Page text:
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Home :: Archive :: 2001 :: January ::
Re: Johnson's Shakespeare
The Shakespeare Conference: SHK 12.0065  Monday, 15 January 2001

[1]     From:   Chuck Costello <
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        Date:   Wednesday, 10 Jan 2001 10:58:05 -0700
        Subj:   SHK 12.0051 Re: Johnson's Shakespeare

[2]     From:   Chee-Seng Lim <
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        Date:   Thursday, 11 Jan 2001 07:17:49 -0800 (PST)
        Subj:   Johnson's Shakespeare


[1]-----------------------------------------------------------------

>From:Don Bloom <
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As to the lack of understanding of character and dialogue before
Shakespeare's writing, is Terence suggesting that his work did not
represent a significance advance in development of character and writing
of dialogue, or that Johnson is exaggerating too much when he equates a
lesser skill in these with a complete lack of understanding?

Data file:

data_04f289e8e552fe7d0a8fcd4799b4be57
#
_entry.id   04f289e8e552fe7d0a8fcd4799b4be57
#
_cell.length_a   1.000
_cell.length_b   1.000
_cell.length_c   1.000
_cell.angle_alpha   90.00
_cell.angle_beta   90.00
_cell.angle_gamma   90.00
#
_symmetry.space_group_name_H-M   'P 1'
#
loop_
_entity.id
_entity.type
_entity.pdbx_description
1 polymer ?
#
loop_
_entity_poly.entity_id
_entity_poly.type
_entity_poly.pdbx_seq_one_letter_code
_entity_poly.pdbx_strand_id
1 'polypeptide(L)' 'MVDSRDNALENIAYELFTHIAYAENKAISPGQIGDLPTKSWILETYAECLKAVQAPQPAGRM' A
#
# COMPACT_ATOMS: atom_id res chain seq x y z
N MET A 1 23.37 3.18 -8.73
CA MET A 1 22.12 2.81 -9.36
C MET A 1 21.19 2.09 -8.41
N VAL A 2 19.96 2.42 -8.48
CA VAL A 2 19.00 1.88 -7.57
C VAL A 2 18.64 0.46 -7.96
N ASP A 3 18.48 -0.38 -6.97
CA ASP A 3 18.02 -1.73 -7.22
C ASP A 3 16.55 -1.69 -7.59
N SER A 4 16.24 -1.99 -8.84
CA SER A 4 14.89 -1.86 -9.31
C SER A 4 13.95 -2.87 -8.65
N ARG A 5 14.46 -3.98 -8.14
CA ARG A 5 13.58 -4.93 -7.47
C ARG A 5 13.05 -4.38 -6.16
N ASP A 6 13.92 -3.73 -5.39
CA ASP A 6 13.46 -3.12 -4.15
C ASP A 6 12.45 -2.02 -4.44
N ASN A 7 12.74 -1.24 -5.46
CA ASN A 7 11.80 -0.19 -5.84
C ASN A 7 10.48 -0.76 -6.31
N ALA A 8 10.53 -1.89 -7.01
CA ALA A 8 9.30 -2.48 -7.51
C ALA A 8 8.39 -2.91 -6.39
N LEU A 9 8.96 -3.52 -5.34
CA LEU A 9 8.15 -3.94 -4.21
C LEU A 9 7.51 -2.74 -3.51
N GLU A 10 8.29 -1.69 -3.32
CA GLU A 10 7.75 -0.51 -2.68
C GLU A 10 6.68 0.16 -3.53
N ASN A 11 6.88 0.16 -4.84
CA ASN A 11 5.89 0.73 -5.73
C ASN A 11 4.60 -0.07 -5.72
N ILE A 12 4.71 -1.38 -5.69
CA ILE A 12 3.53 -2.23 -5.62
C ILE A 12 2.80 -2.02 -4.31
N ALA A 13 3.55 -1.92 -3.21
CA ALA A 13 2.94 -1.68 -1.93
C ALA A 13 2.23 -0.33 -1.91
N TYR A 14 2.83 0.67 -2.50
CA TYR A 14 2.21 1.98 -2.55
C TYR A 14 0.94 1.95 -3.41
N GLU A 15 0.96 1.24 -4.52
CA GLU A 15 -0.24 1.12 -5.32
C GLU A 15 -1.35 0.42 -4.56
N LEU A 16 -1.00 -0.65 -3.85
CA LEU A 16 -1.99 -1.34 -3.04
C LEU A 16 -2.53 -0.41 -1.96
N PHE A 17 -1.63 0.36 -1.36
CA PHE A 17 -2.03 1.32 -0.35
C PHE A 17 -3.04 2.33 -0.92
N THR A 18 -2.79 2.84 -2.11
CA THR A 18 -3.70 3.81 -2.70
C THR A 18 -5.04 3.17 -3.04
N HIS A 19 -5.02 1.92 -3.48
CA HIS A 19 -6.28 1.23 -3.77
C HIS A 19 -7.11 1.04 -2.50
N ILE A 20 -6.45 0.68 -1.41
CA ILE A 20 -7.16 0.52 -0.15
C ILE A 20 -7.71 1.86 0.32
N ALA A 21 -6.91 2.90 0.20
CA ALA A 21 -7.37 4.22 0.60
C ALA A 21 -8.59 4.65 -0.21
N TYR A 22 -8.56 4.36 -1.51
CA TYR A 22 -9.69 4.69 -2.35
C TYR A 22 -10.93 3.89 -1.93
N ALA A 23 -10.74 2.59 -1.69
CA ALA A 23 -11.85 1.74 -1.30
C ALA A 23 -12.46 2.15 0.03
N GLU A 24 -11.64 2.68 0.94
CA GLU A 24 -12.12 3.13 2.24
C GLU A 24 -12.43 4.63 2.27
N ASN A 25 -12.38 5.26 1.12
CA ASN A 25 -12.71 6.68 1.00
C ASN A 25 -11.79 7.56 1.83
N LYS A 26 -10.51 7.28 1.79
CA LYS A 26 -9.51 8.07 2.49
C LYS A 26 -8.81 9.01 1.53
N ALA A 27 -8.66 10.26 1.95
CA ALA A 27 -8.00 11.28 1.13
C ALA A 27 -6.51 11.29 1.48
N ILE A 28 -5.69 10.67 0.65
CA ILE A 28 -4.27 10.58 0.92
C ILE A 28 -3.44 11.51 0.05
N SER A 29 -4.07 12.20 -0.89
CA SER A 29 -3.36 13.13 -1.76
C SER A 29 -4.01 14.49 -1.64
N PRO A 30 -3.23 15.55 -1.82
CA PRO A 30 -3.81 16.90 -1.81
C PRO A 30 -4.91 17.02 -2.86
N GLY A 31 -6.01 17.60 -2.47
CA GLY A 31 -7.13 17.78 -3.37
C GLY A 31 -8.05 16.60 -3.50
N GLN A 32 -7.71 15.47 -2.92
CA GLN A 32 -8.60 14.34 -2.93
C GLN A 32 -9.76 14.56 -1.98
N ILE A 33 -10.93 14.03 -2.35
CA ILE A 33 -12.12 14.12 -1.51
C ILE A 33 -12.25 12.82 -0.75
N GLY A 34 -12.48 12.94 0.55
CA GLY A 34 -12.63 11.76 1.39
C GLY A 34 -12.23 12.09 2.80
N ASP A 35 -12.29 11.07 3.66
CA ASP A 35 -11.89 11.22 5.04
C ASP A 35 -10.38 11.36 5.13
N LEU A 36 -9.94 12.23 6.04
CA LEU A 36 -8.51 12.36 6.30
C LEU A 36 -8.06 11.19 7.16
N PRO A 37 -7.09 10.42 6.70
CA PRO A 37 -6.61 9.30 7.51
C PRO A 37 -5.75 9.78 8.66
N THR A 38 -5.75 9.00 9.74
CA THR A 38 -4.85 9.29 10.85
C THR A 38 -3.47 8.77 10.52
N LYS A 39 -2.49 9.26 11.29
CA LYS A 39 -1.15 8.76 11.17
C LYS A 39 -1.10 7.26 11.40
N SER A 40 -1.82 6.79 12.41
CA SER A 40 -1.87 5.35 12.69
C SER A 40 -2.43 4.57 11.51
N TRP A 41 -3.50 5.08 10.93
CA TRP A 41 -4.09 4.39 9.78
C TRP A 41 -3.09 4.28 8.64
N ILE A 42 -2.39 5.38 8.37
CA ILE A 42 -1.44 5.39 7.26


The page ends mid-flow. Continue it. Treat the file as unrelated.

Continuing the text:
>From:Jack Lynch <
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"What a curious vanity it is of the present to expect the past to suck
up to it.  The present looks back at some great figure of an earlier
century and wonders, Was he on our side?  Was he a goodie?  What a lack
of self-confidence this implies" (Julian Barnes, Flaubert's Parrot,
p.130).

That presumption of past-sucking seems to cling to Shakespeare, who was
a good playwright (with respect to a particular kind of drama), better
than many before, during and after his time (with respect to drama in
general), but will never have his boots cleaned with the spit of any of
the majestic drama of 14th-15th c. England (or any other time).

Respectfully,
Charles Costello PhD

[2]-------------------------------------------------------------
From:           Chee-Seng Lim <
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Date:           Thursday, 11 Jan 2001 07:17:49 -0800 (PST)
Subject:        Johnson's Shakespeare

>From: Moira Russell <
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>Not to mention Johnson's profound insight that
>oatmeal was something fed to horses in Britain but
>which sustained the population in the Hebrides.

Actually he defined OATS as "A grain, which in England is generally
given to horses, but in Scotland supports the people." It was no doubt a
Scotsman who replied that this is the reason why there are such fine
horses in England and such fine men in Scotland.

In spite of his quirks Johnson still merits careful reading. This is
more than we can say for some who have written practically only
yesterday.

C.S. Lim
University of Malaya
 

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